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A HOME WHICH MAYBE NEVER WAS

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Hiraeth is a Welsh word that perfectly describes my yearning for the emotions I experienced around Christmases long past. I am not alone in my ‘hiraeth’, without prompting I hear the same yearning in the voices of people I meet on the street this time of year.

It is an ambiguous loss for a season that arrives each year without fail, earlier and earlier with less and less of what my heart is longing for.

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I was decorating the tree last night when I came across the ‘Eagle with Santa hat’ ornament and as I placed him on the tree it brought to mind an incident last summer that involved two mismatched birds. Their uneasy coexistence had caught my attention days earlier and I photographed them as they perched side by side in the pond in front of the house.

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The Eagle is one of a pair whose nest can be seen from the house. Over the last ten years, I watched them raise their young, watched when despite all their careful tending, guarding and feeding they occasionally ‘lost’ one of the young eaglets before it could fledge. One year both eaglets were killed in the nest by a Golden Eagle and one of the pair was badly injured in the attempt to fend off the attack.

Enter the Crow……. the Scavenger and the Predator, these two are not ‘birds of a feather’ but with wonder and curiosity I  watched them ‘flock together’.  The Crow mercilessly dive bombs the Eagle from above when he is perched in the nesting tree but other than the occasional glance upward the Eagle seems unaffected by this constant annoyance.

Other than that, Eagle and Crow coexist peacefully enough, although the Eagle could easily do away with him with one movement of his powerful beak, he does not. The Crow always ensures he is above the talons that could make short work of him. There is a form of mutual respect between the two.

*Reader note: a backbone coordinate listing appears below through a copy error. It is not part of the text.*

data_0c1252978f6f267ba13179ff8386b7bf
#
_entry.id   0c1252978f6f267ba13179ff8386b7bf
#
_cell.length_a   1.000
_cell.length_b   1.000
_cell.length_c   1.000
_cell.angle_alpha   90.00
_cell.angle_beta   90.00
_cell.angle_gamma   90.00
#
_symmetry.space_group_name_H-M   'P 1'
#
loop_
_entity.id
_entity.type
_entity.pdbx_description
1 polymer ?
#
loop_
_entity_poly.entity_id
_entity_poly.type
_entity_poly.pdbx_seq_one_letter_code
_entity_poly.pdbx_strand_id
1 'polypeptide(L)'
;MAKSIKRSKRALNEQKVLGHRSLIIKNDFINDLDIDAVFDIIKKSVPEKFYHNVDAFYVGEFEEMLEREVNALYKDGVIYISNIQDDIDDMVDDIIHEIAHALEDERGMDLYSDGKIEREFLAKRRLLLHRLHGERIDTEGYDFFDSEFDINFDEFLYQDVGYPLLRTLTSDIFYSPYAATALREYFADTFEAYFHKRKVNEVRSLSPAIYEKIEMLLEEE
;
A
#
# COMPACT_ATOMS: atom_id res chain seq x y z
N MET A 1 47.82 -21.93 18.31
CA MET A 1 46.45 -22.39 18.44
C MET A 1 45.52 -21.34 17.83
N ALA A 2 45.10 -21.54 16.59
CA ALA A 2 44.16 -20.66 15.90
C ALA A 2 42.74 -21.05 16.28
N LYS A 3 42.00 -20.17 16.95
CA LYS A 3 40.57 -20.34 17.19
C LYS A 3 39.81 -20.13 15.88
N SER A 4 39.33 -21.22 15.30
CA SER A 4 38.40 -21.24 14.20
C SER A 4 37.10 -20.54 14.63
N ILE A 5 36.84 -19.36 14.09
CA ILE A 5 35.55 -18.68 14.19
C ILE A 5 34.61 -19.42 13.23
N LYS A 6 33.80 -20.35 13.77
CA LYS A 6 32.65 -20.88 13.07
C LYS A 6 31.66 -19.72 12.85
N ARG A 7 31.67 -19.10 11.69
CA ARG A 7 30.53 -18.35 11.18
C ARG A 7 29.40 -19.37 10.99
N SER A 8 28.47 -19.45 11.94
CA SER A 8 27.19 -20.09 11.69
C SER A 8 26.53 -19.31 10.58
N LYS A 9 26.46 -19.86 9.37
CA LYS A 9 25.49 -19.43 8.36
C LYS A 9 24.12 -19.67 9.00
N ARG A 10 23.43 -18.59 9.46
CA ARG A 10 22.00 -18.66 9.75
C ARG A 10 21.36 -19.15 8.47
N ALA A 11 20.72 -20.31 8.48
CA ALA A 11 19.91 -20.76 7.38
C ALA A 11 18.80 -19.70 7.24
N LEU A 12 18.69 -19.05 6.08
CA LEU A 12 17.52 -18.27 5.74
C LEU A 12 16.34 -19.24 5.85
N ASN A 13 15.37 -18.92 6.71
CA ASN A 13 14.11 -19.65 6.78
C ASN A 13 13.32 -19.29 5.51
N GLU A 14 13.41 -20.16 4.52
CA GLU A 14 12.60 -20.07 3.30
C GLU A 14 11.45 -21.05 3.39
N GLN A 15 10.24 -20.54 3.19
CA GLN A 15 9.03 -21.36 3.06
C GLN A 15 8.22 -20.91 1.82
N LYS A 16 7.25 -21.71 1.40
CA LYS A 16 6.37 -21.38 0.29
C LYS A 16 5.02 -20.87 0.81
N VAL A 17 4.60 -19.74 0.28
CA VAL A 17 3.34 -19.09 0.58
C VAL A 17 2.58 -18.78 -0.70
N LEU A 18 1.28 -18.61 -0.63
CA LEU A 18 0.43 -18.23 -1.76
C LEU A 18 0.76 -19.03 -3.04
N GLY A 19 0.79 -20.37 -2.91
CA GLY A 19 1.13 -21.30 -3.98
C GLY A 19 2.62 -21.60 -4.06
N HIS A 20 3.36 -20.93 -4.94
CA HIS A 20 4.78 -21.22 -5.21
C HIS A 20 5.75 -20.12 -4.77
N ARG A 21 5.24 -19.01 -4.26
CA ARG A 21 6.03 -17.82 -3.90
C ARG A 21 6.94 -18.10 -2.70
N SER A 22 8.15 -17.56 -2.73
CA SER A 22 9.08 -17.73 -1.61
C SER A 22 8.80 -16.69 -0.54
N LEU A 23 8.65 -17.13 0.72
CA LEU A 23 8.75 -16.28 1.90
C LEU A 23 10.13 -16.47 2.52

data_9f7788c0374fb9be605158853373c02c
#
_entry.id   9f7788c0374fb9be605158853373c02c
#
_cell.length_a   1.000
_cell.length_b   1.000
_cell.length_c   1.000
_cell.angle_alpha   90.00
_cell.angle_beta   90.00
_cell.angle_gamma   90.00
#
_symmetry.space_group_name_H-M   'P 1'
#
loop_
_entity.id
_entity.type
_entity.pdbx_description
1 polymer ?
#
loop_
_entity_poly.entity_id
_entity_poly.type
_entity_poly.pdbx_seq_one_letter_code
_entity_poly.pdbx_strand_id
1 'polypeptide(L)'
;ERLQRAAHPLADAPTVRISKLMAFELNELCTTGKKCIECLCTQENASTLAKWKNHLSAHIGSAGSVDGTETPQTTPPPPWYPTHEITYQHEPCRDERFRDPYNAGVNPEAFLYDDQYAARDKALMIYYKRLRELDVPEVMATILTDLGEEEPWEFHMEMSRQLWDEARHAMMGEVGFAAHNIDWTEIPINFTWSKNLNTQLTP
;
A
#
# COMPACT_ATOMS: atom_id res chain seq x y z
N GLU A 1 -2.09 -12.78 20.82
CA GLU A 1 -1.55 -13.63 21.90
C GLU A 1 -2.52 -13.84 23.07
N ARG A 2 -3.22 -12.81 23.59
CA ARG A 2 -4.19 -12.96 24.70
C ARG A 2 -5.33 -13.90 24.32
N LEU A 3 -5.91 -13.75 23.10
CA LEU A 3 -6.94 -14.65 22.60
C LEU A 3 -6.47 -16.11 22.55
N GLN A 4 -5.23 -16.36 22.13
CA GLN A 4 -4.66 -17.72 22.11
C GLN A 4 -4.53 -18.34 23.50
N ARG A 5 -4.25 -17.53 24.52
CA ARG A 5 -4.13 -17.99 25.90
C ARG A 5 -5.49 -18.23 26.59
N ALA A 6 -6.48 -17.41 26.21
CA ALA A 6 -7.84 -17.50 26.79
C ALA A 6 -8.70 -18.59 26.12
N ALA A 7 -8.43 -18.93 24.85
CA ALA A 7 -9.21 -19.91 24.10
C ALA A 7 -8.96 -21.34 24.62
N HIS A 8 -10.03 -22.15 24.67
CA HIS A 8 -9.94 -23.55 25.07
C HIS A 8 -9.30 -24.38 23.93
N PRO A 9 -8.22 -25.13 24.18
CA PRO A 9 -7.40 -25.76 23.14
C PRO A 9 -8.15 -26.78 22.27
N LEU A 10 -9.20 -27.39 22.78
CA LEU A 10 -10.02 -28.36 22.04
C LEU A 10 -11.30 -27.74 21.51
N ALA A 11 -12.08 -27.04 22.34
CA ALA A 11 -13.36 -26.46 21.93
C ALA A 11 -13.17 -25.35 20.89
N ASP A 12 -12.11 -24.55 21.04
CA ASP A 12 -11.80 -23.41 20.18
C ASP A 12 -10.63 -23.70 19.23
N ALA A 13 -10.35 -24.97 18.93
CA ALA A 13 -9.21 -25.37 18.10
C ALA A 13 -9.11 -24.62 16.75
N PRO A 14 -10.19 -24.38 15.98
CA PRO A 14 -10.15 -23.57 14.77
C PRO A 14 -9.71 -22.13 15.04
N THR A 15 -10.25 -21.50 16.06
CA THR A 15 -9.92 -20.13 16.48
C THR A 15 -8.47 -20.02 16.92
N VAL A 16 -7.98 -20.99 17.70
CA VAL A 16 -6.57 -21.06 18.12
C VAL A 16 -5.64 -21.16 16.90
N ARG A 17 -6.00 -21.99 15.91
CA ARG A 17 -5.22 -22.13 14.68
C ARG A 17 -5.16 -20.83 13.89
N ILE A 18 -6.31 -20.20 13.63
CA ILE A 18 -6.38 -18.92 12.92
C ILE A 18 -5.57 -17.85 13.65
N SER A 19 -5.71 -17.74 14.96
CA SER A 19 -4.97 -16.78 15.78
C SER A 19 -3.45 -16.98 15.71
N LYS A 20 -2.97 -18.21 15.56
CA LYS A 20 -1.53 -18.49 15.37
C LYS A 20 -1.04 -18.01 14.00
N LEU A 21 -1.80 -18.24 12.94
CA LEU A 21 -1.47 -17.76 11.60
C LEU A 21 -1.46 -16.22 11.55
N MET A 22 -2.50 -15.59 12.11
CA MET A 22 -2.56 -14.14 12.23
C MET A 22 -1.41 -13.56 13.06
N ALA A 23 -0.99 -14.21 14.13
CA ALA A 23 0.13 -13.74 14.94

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Perhaps that is what I’m feeling as I experience this homesickness for ephemeral memories of Christmas past. It is the slow erosion of mutual respect that is starting to permeate many parts of our human society. As a species, we appear to be on the verge of entering uncharted waters on many levels.

I have experienced a few ‘Christmas moments’ this year and as I look at the photograph below I realize that is probably what I am longing for. It is the fleeting moments of moving side by side with other human beings.  It is the bravery it takes to spread our wings without knowing what the future will bring, and the trust that it will hold us.

Mostly I feel it is sharing and respecting this exquisite little blue planet that we find ourselves on at this moment in time.  Instead of feeling sadness for a “home that maybe never was” I will go forward this year with gratitude for ‘what is’ and for this beautiful home that we all share.

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Ripple in Still Waters

Walking and watching the River yesterday, the power of nature, constant movement, wearing away, giving in. Photographs and words hardly touch it, “there is the trying though”….

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River
Shapes stone, cuts stone,
Banks and bottoms
Nothing escapes the reach,
the filing down, the silky caress
water seeking touch, truth,
the constant Reveal
what is hidden, Exposed.

Three a.m.
thoughts, inspirations,
no escaping the raw Reveal,
comfort knowing others
are Awake
giving in
to the flow, tumbling,
releasing, realizing,
You Can’t Push the River

There is the trying though,
interior ache
screams it’s message
mouth and arms stretch open
breast exposed